The Best Ideas of the Week

David Sterman's picture

Friday, June 11, 2010 - 5:58pm

by David Sterman

Stocks seem to have stabilized as the trading week came to a close, but investors continue to wrestle with the market’s next move. Shares are noticeably cheaper than a few months ago, but the risks of an economic slowdown have increased. For those who see the current market as “half-full,” here are some of the most compelling stocks from StreetAuthority's daily "Winners" and "Losers" articles.

Emulex (NYSE: ELX)

Earlier in the week, we suggested that investors may have judged an acquisition by Emulex too harshly. And the more I look at the $160 million deal to acquire ServerEngines, the more there is to like. I already discussed the notion that the acquired technology will broaden Emulex’s technology platform to better enable it to compete with its rivals. I should have added that ServerEngines, the acquired company, also has a very impressive base of customers on its own. And many of those customers do business with Emulex’s rivals such as Qlogic (Nasdaq: QLGC) and Broadcom (Nasdaq: BRCM). When the deal is completed, look for Emulex to go knocking on a lot of new doors.

Also of note, Emulex’s profit margins had been below those of its rivals. QLogic, for example, has 25% earnings before interest, tax, depreciation and amortization (EBITDA) margins in 2009, twice the level of Emulex. This deal should boost Emulex’s pricing latitude, and as higher prices yield fatter margins, profit growth is likely to exceed revenue growth.

Analysts have taken a wait-and-see approach to this deal, but it looks like a classic 1+1=3. It may take several quarters, but you should look for profit forecasts to start to rise as the acquisition begins to bear fruit.

Action to Take --> Shares of Emulex trade for around two times trailing sales while Broadcom and QLogic trade for about 3.5 times trailing sales. As the company’s margin profile moves up to the level of those peers, so should the price/sales ratio, implying +60% or more upside.

Allscripts (Nasdaq: MDRX)

In keeping with the theme of “misunderstood deals,” investors really should take a closer look at the Allscripts deal to merge with Eclipsys (Nasdaq: ECLP). As we noted on Wednesday, the deal was poorly received, in part due to a complex unwinding of a relationship with Mysis that could lead to an overhang on the shares ahead of a planned equity offering.

Major investors such as mutual funds can perhaps buy into this stock a bit cheaper through a discounted price of any equity offering. (To get a deal done, bankers often need to price a deal a bit below the current trading price). But we individual investors have no such luxury.

But this is such a compelling industry opportunity. We know that doctors, insurers and hospitals have no choice but to participate in a fully-electronic records-keeping system. And we know that Allscripts and Eclipsys have built massive, complementary customer bases that support all those groups. We don’t know what profits might look like in the near-term, which is the partial reason for the share sell-off. But over time, software-based business models can throw off oodles of cash.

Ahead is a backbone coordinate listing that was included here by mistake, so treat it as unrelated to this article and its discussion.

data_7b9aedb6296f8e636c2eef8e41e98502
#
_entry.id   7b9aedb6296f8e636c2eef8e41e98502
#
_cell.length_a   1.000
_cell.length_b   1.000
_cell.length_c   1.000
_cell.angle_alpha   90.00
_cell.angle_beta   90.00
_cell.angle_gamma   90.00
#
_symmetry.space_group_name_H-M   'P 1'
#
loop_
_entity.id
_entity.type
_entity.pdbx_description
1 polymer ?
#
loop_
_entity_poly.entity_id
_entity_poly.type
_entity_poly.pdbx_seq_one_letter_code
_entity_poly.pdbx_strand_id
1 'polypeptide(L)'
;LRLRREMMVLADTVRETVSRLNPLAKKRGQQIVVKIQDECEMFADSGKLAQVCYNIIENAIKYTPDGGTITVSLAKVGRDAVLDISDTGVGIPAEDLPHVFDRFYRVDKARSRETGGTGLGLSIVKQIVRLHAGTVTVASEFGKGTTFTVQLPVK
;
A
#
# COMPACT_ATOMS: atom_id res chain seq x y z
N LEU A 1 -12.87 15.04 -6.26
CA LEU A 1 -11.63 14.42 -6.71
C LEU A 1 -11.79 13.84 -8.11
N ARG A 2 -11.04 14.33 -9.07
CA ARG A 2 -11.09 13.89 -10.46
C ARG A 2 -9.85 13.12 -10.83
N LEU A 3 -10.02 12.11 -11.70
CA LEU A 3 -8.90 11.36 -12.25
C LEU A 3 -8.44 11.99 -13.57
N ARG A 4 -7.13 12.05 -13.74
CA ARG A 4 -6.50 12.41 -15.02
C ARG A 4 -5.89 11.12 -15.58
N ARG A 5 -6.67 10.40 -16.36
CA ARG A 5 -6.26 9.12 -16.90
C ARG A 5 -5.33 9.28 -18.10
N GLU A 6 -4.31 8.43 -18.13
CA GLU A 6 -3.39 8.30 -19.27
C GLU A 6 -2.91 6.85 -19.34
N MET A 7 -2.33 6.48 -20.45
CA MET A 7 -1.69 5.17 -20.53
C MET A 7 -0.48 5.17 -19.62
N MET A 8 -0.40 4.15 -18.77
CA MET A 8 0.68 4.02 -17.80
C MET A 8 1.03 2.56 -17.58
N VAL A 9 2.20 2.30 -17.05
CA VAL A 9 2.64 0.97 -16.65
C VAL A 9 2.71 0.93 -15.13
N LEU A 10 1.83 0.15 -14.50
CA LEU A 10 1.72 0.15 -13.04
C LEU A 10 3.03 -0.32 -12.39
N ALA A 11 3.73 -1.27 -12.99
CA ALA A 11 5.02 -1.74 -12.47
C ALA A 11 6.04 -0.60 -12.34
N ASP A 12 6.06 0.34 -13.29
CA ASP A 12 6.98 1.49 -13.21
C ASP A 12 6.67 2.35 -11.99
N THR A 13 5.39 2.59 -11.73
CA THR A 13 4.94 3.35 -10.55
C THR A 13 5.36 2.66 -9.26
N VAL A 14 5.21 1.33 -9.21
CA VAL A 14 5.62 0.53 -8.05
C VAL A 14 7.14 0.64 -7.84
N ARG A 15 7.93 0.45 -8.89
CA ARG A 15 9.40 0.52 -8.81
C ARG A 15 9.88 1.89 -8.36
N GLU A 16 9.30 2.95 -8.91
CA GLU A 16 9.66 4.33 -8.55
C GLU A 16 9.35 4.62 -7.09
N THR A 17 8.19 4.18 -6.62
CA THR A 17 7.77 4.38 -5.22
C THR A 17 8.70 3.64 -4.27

Action to Take --> This is a great stock to read up on. Shares may tread water until Mysis sells off its stake. Before that happens, analysts will be generally quiet about the deal (especially if their firm is participating in the stock sale). After that event has passed, look for analysts to really get behind this name.

Wendy's/Arby's (NYSE: WEN)

As the Friday trading session wound down, investors had given back half of the earlier gains in Wendy’s/Arby’s. That's partially the result of concerns that the buyout rumors were just that -- rumors.

Deal or no deal, this is an attractively priced stock with limited downside based on the current cash flow generated by the two restaurant chains. That cash flow should stay in place, unless already-weak same-store sales figures fall even further. But that seems unlikely. Instead, the odds are that as management tinkers with the menus at both restaurants, they’ll eventually strike a chord with consumers. For example, Wendy’s new boneless wings have been a reasonable success, and are just now catching on abroad.

Action to Take --> It’s unclear if a buyout is imminent. But it is clear that majority shareholder Nelson Peltz will do whatever it takes to unlock value. With a floor in place and possible +20% to +30% upside, this stock looks fairly appealing.

David Sterman does not personally hold positions in any securities mentioned in this article.
StreetAuthority LLC does not hold positions in any securities mentioned in this article.